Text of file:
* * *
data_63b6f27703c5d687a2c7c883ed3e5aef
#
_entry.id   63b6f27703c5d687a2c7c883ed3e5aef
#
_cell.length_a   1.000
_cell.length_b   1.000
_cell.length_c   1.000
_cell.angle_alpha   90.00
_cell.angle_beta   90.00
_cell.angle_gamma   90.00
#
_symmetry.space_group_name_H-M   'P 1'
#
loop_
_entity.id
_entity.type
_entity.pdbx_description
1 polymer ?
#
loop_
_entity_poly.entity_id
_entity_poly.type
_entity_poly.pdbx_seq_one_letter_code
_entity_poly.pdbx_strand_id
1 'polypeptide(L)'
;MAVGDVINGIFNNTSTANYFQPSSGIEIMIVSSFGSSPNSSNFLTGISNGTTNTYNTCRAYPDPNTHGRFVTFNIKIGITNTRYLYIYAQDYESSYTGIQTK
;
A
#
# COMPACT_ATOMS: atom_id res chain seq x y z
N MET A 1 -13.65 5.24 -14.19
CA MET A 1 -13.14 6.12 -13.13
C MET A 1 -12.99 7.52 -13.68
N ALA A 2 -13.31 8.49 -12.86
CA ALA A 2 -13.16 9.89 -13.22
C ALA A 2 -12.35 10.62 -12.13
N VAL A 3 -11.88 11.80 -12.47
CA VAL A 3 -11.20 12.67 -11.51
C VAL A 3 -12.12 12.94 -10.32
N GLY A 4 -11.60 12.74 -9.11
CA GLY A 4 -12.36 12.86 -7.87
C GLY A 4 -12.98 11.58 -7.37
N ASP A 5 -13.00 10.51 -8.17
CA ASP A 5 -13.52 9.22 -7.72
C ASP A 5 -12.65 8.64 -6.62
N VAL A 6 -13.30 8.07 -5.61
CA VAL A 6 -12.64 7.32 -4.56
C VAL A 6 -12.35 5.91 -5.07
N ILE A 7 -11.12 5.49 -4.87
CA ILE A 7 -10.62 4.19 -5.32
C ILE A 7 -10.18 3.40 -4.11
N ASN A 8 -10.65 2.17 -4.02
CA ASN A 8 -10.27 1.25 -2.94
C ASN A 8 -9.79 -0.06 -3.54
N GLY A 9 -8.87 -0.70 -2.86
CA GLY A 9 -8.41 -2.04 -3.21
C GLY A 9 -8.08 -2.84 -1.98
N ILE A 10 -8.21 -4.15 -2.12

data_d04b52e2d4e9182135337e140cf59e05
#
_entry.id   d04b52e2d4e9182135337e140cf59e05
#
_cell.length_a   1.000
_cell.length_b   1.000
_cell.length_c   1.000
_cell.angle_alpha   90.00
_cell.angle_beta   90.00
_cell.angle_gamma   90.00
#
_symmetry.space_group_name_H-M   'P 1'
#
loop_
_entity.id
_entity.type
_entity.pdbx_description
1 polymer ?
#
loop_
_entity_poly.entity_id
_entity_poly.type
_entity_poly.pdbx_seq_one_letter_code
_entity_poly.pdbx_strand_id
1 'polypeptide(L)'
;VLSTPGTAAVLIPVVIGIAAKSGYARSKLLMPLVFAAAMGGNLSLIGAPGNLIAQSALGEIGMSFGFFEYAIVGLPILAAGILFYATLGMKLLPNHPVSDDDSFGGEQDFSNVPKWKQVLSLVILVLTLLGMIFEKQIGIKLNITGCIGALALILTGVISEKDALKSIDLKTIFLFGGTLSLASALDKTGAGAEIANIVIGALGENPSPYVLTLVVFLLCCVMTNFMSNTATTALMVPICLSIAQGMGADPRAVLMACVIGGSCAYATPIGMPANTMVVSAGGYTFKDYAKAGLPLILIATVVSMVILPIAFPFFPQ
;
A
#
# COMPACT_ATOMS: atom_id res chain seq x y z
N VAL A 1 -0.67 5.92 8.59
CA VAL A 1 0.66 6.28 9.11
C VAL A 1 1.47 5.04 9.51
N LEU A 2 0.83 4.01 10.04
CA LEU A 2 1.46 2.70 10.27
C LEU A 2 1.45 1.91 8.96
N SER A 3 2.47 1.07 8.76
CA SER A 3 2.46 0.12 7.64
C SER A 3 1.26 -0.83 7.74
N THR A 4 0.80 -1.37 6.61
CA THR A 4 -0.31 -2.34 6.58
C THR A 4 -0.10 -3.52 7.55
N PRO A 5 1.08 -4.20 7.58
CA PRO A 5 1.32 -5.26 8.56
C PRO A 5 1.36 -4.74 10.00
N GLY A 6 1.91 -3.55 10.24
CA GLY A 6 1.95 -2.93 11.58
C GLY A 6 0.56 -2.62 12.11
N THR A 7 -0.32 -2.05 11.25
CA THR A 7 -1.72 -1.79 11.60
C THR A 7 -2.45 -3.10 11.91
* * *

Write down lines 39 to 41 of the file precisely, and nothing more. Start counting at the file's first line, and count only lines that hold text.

C VAL A 3 -12.12 12.94 -10.32
N GLY A 4 -11.60 12.74 -9.11
CA GLY A 4 -12.36 12.86 -7.87